As the crowd clapped and roared, Rachel Moon, MCAS ’19, ran off the stage and into the audience, where she thrashed on her guitar while dancing with students. Her performance was full of the carefree pep and energy that defines college music scenes, and which ruled over the competitive atmosphere of Battle of the Bands last Thursday evening in the Cabaret Room at Vanderslice. Putting aside rivalries and the desire for victory, each band sought first and foremost to deliver a distinctive and crowd-riling performance, demonstrating the eclectic range of musical talents that proliferate at Boston College.
Shady Lady opened the night with an indie-folk extravaganza. On songs like “Bed Bugs,” which expressed themes of love sickness and anxiousness, the band progressed from distant and melancholy soundscapes to fast-paced and ecstatic finales that impactfully conveyed the emotion of liberating oneself from teenage angst—nonetheless keeping a perfect balance between vulnerable intimacy and cool detachedness. Between the hauntingly subdued and country-twanged vocals of Katie Kelleher, CSOM ’18, and those of her bandmate Nicole Rodger, MCAS ’19, who added to the set with tambourine jingles and other eclectic instruments, the band showcased a diverse range of singing styles, all of which contributed to a cohesive and compelling aesthetic vision.
While Shady Lady hammered home the image of a folkish female band, The Backyard Astronauts took the audience floating among an atmosphere of glitchy computer sounds and laid-back electronica. The band cycled through drum-loops using a simple Korg-pad whose programming complexity was evident in the increasingly intricate percussion the keyboardist sprinkled over the bass-brimming synthesizers. Acoustic guitars on the second single provided slick string-plucks to the steely and impersonal atmosphere that belied the band’s emotionally vulnerable subject matter. Less of a crutch than an aesthetic decision, the Astronauts delivered a spacey minimalism reminiscent of such Gothic-tinged R&B acts as The xx, James Blake, and Spooky Black.
But if it were a competition for coolness, no doubt Funky Giant would be the winner. Through jamming piano keys and wobbling bass-slaps, the band evoked the simultaneous grind and languor familiar to any funk-loving drifter. Vocalist Jaclyn Chan, MCAS ’18, warned the audience that the groups’ first track, “Funk Love,” contained some swearing, before proceeding to jam out a slow and sensual melody about romantic partners getting high and doing exactly what the title implies. The build-up was completely organic, as pianist Chris Vu, MCAS ’17, and guitarist Matt Chilton, CSOM ’18, played off each other’s passionate riffing. Bassist Nicholas Giordano, MCAS ’18, was the definition of a man lost in the music, sliding his fingers along the bass strings as his face contorted in all possible expressions, culminating in a wild solo the whole crowd applauded.
Little Saturday opened with “Sunny Nights,” a slow and steamy throwback to the mist-filled city corridors of ’70s detective movies. With Isaiah Rawlinson, MCAS ’18, on the tenor sax, the band orchestrated an epic combination of Phish-inspired jam-rock and electric-guitar driven crescendos. The second track, “Running,” captured the paranoia of a comical character lost in some bizarre Halloween-themed nightmare. Vocalist Andrew Hammond, MCAS ’18, was quick to gather the crowd’s participation, putting on a high-key “class-act” as one anonymous audience member called it. The best moments were indeed when the band ended in a perfectly timed silence, giving Hammond space to chant his impassioned lyrics without interference.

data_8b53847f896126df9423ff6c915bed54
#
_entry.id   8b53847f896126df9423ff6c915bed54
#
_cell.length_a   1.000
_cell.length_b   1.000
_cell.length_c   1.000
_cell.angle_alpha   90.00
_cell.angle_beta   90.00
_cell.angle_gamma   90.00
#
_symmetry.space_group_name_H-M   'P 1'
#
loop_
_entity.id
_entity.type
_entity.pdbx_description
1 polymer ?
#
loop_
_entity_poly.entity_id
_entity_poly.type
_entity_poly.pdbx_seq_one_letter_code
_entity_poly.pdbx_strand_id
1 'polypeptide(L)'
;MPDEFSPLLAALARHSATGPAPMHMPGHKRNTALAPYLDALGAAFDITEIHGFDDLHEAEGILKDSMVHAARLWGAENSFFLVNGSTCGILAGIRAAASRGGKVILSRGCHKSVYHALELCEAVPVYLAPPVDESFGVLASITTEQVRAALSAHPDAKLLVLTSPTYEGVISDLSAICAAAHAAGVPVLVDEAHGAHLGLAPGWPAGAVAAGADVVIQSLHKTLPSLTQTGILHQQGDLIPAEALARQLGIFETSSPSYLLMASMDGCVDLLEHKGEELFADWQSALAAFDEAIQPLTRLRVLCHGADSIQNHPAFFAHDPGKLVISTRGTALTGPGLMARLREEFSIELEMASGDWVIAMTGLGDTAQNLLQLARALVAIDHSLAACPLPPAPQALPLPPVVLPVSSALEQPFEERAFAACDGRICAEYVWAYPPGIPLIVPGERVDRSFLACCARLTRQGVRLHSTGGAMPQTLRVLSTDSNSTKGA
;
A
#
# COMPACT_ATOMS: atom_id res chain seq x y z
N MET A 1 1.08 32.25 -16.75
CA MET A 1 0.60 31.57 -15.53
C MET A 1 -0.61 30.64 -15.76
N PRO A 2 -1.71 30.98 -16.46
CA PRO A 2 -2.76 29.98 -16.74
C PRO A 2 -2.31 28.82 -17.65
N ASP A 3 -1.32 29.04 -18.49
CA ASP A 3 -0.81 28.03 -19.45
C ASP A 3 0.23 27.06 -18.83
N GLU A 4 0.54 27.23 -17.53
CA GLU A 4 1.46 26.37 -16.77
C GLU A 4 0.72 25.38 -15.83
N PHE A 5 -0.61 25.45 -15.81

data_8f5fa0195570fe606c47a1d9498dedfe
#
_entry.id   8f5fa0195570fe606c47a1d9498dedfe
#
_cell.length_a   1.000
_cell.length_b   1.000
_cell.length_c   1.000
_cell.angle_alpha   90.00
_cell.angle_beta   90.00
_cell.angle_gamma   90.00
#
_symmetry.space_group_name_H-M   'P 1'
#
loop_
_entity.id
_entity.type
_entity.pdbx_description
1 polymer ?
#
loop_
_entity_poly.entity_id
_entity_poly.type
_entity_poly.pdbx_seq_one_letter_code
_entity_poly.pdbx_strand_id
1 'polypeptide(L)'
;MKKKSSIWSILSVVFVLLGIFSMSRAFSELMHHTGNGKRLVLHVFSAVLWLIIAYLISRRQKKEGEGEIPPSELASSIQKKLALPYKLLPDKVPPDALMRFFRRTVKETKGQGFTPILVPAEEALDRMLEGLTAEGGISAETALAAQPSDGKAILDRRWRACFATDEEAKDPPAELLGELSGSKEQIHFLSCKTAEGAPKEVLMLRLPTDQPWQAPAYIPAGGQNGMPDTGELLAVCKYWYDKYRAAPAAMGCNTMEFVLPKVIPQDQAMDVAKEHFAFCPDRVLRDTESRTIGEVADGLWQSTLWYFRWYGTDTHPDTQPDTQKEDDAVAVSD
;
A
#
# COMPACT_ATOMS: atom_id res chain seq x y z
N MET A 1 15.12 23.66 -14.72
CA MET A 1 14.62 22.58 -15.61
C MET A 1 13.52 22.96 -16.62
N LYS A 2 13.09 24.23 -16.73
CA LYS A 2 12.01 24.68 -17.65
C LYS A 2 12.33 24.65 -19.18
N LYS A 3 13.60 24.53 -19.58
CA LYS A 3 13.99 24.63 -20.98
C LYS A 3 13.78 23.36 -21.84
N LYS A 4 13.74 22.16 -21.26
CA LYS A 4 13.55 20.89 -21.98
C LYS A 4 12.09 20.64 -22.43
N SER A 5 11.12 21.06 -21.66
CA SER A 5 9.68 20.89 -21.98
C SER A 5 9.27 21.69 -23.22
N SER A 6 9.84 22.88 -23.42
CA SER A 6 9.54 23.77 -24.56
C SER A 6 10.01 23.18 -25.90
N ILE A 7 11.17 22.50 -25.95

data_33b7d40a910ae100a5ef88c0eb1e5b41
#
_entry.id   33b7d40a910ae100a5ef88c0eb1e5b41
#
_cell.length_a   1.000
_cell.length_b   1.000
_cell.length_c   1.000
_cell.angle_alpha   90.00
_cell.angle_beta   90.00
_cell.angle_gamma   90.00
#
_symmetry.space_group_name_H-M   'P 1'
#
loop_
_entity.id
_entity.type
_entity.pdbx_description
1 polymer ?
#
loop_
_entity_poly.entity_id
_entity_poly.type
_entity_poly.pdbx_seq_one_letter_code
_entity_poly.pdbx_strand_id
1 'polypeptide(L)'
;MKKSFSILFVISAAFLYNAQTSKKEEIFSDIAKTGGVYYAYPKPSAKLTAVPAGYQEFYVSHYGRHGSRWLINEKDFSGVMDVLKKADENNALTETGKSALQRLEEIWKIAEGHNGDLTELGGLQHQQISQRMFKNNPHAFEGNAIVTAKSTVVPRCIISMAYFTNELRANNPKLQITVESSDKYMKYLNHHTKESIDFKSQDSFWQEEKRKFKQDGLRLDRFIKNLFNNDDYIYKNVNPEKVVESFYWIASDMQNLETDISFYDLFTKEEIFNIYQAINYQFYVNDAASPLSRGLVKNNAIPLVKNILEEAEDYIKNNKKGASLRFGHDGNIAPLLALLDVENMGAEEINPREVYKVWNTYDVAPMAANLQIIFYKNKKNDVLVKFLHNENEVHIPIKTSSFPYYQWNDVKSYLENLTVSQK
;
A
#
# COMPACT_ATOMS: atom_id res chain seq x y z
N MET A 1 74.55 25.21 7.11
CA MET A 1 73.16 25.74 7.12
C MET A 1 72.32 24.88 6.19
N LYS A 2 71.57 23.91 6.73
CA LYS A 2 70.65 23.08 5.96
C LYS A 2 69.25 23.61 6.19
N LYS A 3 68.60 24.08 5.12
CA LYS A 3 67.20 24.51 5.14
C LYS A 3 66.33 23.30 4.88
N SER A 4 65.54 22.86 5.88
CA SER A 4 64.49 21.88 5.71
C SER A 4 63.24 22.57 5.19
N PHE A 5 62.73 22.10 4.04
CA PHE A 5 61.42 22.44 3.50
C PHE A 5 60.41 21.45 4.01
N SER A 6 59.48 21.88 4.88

The musical manifesto of Common Wealth, a self-proclaimed “Neo-communist” band seeking the free-distribution of music, put off some listeners who did not at first understand the smartly satirical synthesis of edgy politics and ear-grating sludge-metal. Vocalist Stephen Porritt, MCAS ’18, complemented his grimoire bass-guitar with operatic singing that bordered between hilariously whiny and profoundly moving. On the first track he sang about the difficulties of boyhood, and the shock that life does not get any better with manhood. The second track, which Porritt confessed they had written the night prior, was like the soliloquy of a dying cow being shipped to a meat-processing plant. But the band came back with their triumphant single “Don’t Pinch,” in which Porritt repeatedly howled the lyrics “It doesn’t mean a thing / Everything points toward the end.”
Rapper Phenom V and DJ Xtremesounds stole the night with a completely wild combination of cloud-rap and rock-music. Phenom V’s enthusiastic stage-presence cannot be understated. At times appearing as if he were about to leap out of his body, the Boston-based rapper sent the audience into a dancing frenzy as he shouted heart-pounding anthems and interacted on stage with the other musicians—the guitarist at one moment falling onto his knees while shredding a gnarly solo. In the background was Xtremesounds who provided an ear-shattering barrage of bass-kicks and well-timed explosions. Toward the end of the performance, Phenom V spoke of his Haitian heritage and a recent conversation with his mother during which she told him to pursue school against his wishes of pursuing music. The last track represented his reconciliation of his mother’s wishes and his own—lending to a truly poignant finale.
Music Guild crowned Shady Lady, Funky Giant, and Phenom V the winners of Battle of the Bands at the end of the night. Despite their fierce competition, the three acts showcased their incredible talents with distinguished style and flare.
Featured Image by Sam Zhai / Heights Staff